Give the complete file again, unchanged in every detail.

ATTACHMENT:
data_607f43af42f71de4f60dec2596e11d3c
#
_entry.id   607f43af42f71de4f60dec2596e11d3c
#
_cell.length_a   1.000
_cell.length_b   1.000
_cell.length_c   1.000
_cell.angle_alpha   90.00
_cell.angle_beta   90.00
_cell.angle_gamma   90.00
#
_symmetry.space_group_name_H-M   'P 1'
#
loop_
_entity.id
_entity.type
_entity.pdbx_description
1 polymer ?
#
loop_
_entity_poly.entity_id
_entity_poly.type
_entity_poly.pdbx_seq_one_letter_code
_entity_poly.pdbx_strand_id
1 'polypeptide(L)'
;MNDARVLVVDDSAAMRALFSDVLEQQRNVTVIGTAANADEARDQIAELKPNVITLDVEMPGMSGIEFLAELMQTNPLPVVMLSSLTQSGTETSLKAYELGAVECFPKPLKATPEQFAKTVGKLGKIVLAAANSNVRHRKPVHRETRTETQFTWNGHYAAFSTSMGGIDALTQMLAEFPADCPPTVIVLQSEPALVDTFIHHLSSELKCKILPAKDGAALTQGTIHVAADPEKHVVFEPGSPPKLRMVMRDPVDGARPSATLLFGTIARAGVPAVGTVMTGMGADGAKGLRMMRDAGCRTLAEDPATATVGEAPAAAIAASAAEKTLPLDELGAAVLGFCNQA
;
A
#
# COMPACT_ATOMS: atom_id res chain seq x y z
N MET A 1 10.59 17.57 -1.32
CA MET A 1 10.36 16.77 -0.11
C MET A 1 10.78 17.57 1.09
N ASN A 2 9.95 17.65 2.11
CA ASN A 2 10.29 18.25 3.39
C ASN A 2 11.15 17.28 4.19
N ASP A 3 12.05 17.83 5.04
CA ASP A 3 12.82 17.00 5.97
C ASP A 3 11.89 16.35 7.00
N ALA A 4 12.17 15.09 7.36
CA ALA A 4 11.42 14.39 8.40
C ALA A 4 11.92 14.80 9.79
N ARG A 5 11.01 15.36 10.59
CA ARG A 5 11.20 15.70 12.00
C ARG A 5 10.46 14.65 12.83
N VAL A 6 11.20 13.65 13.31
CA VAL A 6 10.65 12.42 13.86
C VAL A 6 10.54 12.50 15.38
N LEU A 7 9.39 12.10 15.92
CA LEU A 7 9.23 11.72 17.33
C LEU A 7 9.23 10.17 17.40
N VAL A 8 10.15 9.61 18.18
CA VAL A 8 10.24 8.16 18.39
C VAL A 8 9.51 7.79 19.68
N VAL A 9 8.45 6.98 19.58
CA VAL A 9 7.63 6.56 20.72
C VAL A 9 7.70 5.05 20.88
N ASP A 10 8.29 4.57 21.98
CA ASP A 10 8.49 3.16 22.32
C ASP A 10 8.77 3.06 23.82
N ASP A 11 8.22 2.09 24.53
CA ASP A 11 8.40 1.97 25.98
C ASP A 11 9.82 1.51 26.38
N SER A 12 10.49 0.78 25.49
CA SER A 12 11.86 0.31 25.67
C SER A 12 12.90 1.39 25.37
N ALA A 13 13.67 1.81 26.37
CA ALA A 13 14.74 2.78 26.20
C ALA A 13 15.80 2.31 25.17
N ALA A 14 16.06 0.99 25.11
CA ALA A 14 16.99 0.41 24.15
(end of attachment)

data_607f43af42f71de4f60dec2596e11d3c
#
_entry.id   607f43af42f71de4f60dec2596e11d3c
#
_cell.length_a   1.000
_cell.length_b   1.000
_cell.length_c   1.000
_cell.angle_alpha   90.00
_cell.angle_beta   90.00
_cell.angle_gamma   90.00
#
_symmetry.space_group_name_H-M   'P 1'
#
loop_
_entity.id
_entity.type
_entity.pdbx_description
1 polymer ?
#
loop_
_entity_poly.entity_id
_entity_poly.type
_entity_poly.pdbx_seq_one_letter_code
_entity_poly.pdbx_strand_id
1 'polypeptide(L)'
;MNDARVLVVDDSAAMRALFSDVLEQQRNVTVIGTAANADEARDQIAELKPNVITLDVEMPGMSGIEFLAELMQTNPLPVVMLSSLTQSGTETSLKAYELGAVECFPKPLKATPEQFAKTVGKLGKIVLAAANSNVRHRKPVHRETRTETQFTWNGHYAAFSTSMGGIDALTQMLAEFPADCPPTVIVLQSEPALVDTFIHHLSSELKCKILPAKDGAALTQGTIHVAADPEKHVVFEPGSPPKLRMVMRDPVDGARPSATLLFGTIARAGVPAVGTVMTGMGADGAKGLRMMRDAGCRTLAEDPATATVGEAPAAAIAASAAEKTLPLDELGAAVLGFCNQA
;
A
#
# COMPACT_ATOMS: atom_id res chain seq x y z
N MET A 1 10.59 17.57 -1.32
CA MET A 1 10.36 16.77 -0.11
C MET A 1 10.78 17.57 1.09
N ASN A 2 9.95 17.65 2.11
CA ASN A 2 10.29 18.25 3.39
C ASN A 2 11.15 17.28 4.19
N ASP A 3 12.05 17.83 5.04
CA ASP A 3 12.82 17.00 5.97
C ASP A 3 11.89 16.35 7.00
N ALA A 4 12.17 15.09 7.36
CA ALA A 4 11.42 14.39 8.40
C ALA A 4 11.92 14.80 9.79
N ARG A 5 11.01 15.36 10.59
CA ARG A 5 11.20 15.70 12.00
C ARG A 5 10.46 14.65 12.83
N VAL A 6 11.20 13.65 13.31
CA VAL A 6 10.65 12.42 13.86
C VAL A 6 10.54 12.50 15.38
N LEU A 7 9.39 12.10 15.92
CA LEU A 7 9.23 11.72 17.33
C LEU A 7 9.23 10.17 17.40
N VAL A 8 10.15 9.61 18.18
CA VAL A 8 10.24 8.16 18.39
C VAL A 8 9.51 7.79 19.68
N VAL A 9 8.45 6.98 19.58
CA VAL A 9 7.63 6.56 20.72
C VAL A 9 7.70 5.05 20.88
N ASP A 10 8.29 4.57 21.98
CA ASP A 10 8.49 3.16 22.32
C ASP A 10 8.77 3.06 23.82
N ASP A 11 8.22 2.09 24.53
CA ASP A 11 8.40 1.97 25.98
C ASP A 11 9.82 1.51 26.38
N SER A 12 10.49 0.78 25.49
CA SER A 12 11.86 0.31 25.67
C SER A 12 12.90 1.39 25.37
N ALA A 13 13.67 1.81 26.37
CA ALA A 13 14.74 2.78 26.20
C ALA A 13 15.80 2.31 25.17
N ALA A 14 16.06 0.99 25.11
CA ALA A 14 16.99 0.41 24.15